he found his dog had been at the cottage, The best time for using friction, is in the and carried off bread, or cake. Knowing the morning and evening, but especially the for- sagacity of the animal, he resolved to wait mer, when the stomach is not distended with and follow him. He did so-and after scramfood. Those who are snbject to wakefulness bling bis way down frightful precipices, be and disturbed sleep, will find in addition to
saw his dog enter a cavern, the mouth of a properly regulated diet and active exercise which was almost on a level with a stupenduin the open air, that sponging the body with ous mountain waterfall. He entered, and tepid water followed by brisk frictions of beheld his infant eating the cake, which the the surface will more effectually induce quiet faithful animal had procured, while he stood repose than any other means.
hy, with the utmost satisfaction, and watched
until it was devoured. The little boy, being From the Juvenile Miscellany.
left alone in the dark, had probably fallen,
or scrambled down the precipice, and had The valleys, or glens, as they are called in been afraid to leave the cave on account of Scotland, which intersect the Grampian the foaming waterfall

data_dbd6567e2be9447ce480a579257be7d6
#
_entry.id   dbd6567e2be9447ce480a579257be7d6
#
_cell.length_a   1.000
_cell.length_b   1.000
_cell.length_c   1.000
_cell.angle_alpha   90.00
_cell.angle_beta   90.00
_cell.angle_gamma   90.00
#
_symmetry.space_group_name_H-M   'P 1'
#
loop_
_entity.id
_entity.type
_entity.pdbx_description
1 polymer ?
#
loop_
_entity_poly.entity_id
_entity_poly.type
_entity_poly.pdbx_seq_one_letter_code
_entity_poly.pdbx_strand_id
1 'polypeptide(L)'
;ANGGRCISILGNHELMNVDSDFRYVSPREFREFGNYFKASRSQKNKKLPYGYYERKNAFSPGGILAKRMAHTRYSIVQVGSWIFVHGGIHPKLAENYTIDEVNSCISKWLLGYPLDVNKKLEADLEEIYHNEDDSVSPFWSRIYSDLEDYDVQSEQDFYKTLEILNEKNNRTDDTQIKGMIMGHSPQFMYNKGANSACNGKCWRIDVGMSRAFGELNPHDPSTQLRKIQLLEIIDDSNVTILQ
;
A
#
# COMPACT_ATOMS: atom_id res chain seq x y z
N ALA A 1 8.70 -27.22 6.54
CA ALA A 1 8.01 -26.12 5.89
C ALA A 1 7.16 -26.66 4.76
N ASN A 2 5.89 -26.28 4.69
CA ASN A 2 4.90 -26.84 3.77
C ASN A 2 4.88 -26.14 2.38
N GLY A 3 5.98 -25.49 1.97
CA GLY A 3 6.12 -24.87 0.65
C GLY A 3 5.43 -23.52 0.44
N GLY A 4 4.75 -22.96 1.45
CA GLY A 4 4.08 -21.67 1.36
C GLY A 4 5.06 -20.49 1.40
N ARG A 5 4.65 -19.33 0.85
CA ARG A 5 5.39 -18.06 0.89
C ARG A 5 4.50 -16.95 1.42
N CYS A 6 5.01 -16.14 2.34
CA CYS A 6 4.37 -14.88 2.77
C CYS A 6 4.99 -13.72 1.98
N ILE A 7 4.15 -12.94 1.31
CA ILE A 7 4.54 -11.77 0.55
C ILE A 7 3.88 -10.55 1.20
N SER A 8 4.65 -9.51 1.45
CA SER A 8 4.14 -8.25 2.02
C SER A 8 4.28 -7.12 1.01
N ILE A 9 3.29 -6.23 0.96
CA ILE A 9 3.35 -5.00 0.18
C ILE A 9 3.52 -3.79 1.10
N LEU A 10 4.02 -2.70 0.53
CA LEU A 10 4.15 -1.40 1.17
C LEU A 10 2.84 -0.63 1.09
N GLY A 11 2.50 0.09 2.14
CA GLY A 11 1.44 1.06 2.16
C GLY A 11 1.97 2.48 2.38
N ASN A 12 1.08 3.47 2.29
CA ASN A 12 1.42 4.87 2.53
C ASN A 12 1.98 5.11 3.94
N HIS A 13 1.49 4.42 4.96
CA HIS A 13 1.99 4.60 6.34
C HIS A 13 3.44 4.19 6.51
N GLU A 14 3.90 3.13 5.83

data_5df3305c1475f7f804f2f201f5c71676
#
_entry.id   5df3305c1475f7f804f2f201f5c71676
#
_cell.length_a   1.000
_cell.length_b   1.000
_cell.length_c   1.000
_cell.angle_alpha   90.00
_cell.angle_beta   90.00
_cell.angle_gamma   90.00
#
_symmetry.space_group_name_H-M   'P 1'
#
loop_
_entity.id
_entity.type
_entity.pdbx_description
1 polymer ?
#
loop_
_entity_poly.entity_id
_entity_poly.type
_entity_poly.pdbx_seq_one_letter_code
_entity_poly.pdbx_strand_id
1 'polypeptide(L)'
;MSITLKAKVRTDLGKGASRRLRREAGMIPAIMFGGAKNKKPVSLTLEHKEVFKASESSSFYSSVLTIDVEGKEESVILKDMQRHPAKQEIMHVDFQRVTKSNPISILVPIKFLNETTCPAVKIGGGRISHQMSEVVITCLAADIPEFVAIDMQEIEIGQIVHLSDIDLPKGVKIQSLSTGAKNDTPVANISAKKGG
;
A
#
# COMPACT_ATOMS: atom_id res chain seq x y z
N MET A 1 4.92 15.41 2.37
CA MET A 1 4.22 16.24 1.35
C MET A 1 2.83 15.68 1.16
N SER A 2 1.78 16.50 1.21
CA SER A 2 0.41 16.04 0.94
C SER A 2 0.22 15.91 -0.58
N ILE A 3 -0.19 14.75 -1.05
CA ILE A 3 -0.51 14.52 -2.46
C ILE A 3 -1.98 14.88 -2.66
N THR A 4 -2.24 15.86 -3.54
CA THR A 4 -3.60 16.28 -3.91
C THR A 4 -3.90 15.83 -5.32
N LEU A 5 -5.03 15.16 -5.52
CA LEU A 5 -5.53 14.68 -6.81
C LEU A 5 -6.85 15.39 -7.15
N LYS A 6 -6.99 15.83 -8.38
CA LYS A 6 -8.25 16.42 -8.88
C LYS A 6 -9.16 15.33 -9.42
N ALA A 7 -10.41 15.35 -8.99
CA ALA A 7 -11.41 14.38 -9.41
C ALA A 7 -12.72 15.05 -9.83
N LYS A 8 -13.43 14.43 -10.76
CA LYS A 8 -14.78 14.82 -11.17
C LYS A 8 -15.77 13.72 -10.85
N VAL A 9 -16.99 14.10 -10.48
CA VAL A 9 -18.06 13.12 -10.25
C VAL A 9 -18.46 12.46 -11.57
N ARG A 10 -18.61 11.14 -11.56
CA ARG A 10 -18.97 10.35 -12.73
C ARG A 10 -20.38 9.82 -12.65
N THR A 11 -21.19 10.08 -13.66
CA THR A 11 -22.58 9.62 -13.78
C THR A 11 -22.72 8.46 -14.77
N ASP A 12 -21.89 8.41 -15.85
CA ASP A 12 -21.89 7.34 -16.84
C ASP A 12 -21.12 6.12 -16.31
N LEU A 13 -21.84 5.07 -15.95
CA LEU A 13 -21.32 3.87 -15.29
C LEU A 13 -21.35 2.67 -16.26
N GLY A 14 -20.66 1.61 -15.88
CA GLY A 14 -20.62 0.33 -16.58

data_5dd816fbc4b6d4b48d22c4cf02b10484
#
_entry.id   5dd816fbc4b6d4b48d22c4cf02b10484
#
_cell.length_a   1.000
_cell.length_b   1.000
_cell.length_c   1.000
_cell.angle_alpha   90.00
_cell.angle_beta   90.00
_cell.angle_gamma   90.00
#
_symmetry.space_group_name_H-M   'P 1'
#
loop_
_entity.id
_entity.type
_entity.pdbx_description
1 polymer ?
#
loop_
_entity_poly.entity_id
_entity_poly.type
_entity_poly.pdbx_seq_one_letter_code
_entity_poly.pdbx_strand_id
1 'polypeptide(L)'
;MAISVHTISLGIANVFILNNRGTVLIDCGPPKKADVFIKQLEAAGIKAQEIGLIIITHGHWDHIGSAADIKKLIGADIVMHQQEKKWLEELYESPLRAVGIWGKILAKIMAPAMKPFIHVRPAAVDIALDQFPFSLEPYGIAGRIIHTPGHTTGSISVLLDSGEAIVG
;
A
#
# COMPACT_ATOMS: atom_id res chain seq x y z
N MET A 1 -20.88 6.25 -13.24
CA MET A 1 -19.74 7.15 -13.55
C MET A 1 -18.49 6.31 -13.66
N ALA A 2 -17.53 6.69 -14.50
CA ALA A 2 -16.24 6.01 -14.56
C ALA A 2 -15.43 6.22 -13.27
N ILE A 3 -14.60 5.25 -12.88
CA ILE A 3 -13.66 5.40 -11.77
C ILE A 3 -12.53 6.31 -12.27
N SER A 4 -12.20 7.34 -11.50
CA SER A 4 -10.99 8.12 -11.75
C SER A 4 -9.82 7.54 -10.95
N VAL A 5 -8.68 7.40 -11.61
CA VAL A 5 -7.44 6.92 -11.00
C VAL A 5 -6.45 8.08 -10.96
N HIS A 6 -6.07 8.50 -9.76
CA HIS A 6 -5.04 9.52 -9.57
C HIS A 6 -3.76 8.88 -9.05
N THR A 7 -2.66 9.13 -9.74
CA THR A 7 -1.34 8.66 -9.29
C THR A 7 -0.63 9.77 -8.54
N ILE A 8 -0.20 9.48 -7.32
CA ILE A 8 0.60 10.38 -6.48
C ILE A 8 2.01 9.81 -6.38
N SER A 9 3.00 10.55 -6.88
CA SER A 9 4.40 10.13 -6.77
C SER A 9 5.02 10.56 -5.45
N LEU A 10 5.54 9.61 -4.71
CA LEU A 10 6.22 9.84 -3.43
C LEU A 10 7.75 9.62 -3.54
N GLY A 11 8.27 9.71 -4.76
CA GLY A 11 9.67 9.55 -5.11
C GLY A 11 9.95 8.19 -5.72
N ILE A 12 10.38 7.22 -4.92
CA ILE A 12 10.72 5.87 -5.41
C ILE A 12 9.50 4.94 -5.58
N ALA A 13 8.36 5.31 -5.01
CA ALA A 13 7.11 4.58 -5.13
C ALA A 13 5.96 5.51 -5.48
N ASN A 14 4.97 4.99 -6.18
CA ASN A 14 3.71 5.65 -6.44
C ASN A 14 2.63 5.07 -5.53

, which dashed down Moontains, are chiefly inhabited by shep- from its mouth. The dog never left the child herds. The pastures, over which each flock except to procure him food, and theu he was is permitted to range, extend many miles in always seen running at full speed. every direction. The shepherd never has a Miss Wakefield tells of a pretty little spanview of his whole flock at once, except when el belonging to one of her friends, which was it is collected for the purpose of shearing. uncommonly intelligent. He was accustomHis occupation is to make daily visits to the ed to indulge himself on the lawn behind the different extremities of his pastures in guc. house. One morning he found a heavy dew cession; and to turn back, by means of his had made the grass very wet; not liking such #g, ang stragglers ebat may be approaching a damp couch, he stopped a moment to think
ANECDOTES OF DOGS.
what he should do. After a ovoment's reflec- paw upon his master's foot and vestied close tion, he trudged into the house and brought to his side. out a mat in his mouth, upon which he quiet- In ancient tiines, a French gentleman of ly lay down and went to sleep.